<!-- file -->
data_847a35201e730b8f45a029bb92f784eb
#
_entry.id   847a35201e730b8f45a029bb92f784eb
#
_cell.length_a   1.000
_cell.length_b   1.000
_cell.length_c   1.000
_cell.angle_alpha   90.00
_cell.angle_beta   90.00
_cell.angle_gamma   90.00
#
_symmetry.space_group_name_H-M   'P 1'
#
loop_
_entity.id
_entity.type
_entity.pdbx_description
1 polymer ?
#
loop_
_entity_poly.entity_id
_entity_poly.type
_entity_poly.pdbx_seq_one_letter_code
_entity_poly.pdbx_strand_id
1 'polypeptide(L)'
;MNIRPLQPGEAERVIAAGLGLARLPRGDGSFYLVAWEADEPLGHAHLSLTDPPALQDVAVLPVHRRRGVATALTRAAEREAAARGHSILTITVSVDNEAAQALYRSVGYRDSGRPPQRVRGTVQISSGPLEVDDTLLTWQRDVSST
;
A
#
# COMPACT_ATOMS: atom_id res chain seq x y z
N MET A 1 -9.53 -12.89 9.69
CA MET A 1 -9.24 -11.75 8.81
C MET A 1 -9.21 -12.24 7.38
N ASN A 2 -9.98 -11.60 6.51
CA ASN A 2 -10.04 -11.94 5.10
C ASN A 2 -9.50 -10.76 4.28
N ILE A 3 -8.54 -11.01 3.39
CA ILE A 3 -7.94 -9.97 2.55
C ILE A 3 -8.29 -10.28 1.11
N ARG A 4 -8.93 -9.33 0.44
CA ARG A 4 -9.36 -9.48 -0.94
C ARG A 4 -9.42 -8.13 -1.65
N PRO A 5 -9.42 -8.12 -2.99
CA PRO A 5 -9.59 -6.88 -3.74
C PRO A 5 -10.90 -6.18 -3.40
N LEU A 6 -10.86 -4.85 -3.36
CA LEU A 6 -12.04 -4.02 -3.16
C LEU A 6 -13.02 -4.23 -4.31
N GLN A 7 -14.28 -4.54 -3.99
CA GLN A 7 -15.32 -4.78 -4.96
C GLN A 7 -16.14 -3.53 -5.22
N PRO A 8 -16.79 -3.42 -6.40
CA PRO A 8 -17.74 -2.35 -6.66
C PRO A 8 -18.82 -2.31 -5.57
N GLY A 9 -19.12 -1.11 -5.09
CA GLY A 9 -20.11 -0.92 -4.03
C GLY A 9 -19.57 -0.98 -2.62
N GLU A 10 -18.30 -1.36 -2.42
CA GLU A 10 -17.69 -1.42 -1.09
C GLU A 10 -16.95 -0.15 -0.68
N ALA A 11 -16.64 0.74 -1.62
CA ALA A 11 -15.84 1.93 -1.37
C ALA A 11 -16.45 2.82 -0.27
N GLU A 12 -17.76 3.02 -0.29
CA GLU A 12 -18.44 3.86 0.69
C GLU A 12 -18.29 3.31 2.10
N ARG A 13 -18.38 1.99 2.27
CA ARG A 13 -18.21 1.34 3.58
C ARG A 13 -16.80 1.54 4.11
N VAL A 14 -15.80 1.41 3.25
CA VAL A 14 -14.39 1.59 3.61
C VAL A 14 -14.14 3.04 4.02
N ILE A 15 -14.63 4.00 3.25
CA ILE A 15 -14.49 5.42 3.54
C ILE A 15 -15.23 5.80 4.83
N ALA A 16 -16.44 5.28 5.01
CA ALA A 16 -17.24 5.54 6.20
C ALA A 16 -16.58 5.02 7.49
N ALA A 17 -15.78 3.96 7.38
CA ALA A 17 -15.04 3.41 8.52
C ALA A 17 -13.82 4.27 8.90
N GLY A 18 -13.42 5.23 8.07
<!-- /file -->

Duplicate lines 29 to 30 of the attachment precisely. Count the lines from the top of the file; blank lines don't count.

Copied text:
#
# COMPACT_ATOMS: atom_id res chain seq x y z